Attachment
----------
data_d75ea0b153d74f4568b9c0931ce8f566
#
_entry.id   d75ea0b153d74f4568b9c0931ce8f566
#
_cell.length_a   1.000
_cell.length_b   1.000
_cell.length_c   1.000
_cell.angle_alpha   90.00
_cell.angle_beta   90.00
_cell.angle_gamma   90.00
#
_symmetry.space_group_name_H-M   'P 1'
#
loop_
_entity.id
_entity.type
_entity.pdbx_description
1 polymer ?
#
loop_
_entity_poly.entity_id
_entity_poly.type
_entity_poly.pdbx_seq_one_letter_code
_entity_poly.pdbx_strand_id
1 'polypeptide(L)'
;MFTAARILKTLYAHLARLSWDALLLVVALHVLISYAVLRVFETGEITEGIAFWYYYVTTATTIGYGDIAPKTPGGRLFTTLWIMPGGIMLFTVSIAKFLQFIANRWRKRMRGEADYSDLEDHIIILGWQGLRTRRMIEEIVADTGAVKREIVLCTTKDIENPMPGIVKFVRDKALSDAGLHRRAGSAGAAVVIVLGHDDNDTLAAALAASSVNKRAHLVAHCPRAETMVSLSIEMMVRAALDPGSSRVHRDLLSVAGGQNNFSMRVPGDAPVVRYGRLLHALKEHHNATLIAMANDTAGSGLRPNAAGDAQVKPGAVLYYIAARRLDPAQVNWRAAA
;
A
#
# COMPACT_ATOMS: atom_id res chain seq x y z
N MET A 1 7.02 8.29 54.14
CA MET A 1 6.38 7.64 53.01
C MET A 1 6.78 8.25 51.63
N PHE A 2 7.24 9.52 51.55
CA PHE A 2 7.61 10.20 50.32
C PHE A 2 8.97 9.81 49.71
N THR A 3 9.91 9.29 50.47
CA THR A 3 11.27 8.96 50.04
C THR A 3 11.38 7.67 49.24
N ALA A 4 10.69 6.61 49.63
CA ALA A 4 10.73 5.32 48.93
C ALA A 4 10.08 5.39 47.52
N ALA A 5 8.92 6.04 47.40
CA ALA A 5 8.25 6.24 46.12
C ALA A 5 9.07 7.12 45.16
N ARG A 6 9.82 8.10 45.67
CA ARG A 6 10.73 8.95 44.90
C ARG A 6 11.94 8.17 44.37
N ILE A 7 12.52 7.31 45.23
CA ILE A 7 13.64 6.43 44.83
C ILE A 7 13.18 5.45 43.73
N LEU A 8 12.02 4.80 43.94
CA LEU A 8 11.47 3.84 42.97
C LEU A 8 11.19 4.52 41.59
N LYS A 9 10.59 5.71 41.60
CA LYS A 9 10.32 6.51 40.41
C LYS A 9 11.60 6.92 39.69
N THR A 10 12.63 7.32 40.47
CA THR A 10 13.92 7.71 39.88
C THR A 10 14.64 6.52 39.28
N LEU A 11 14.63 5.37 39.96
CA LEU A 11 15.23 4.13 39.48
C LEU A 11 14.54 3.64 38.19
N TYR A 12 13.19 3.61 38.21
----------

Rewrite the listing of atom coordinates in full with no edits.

data_d75ea0b153d74f4568b9c0931ce8f566
#
_entry.id   d75ea0b153d74f4568b9c0931ce8f566
#
_cell.length_a   1.000
_cell.length_b   1.000
_cell.length_c   1.000
_cell.angle_alpha   90.00
_cell.angle_beta   90.00
_cell.angle_gamma   90.00
#
_symmetry.space_group_name_H-M   'P 1'
#
loop_
_entity.id
_entity.type
_entity.pdbx_description
1 polymer ?
#
loop_
_entity_poly.entity_id
_entity_poly.type
_entity_poly.pdbx_seq_one_letter_code
_entity_poly.pdbx_strand_id
1 'polypeptide(L)'
;MFTAARILKTLYAHLARLSWDALLLVVALHVLISYAVLRVFETGEITEGIAFWYYYVTTATTIGYGDIAPKTPGGRLFTTLWIMPGGIMLFTVSIAKFLQFIANRWRKRMRGEADYSDLEDHIIILGWQGLRTRRMIEEIVADTGAVKREIVLCTTKDIENPMPGIVKFVRDKALSDAGLHRRAGSAGAAVVIVLGHDDNDTLAAALAASSVNKRAHLVAHCPRAETMVSLSIEMMVRAALDPGSSRVHRDLLSVAGGQNNFSMRVPGDAPVVRYGRLLHALKEHHNATLIAMANDTAGSGLRPNAAGDAQVKPGAVLYYIAARRLDPAQVNWRAAA
;
A
#
# COMPACT_ATOMS: atom_id res chain seq x y z
N MET A 1 7.02 8.29 54.14
CA MET A 1 6.38 7.64 53.01
C MET A 1 6.78 8.25 51.63
N PHE A 2 7.24 9.52 51.55
CA PHE A 2 7.61 10.20 50.32
C PHE A 2 8.97 9.81 49.71
N THR A 3 9.91 9.29 50.47
CA THR A 3 11.27 8.96 50.04
C THR A 3 11.38 7.67 49.24
N ALA A 4 10.69 6.61 49.63
CA ALA A 4 10.73 5.32 48.93
C ALA A 4 10.08 5.39 47.52
N ALA A 5 8.92 6.04 47.40
CA ALA A 5 8.25 6.24 46.12
C ALA A 5 9.07 7.12 45.16
N ARG A 6 9.82 8.10 45.67
CA ARG A 6 10.73 8.95 44.90
C ARG A 6 11.94 8.17 44.37
N ILE A 7 12.52 7.31 45.23
CA ILE A 7 13.64 6.43 44.83
C ILE A 7 13.18 5.45 43.73
N LEU A 8 12.02 4.80 43.94
CA LEU A 8 11.47 3.84 42.97
C LEU A 8 11.19 4.52 41.59
N LYS A 9 10.59 5.71 41.60
CA LYS A 9 10.32 6.51 40.41
C LYS A 9 11.60 6.92 39.69
N THR A 10 12.63 7.32 40.47
CA THR A 10 13.92 7.71 39.88
C THR A 10 14.64 6.52 39.28
N LEU A 11 14.63 5.37 39.96
CA LEU A 11 15.23 4.13 39.48
C LEU A 11 14.54 3.64 38.19
N TYR A 12 13.19 3.61 38.21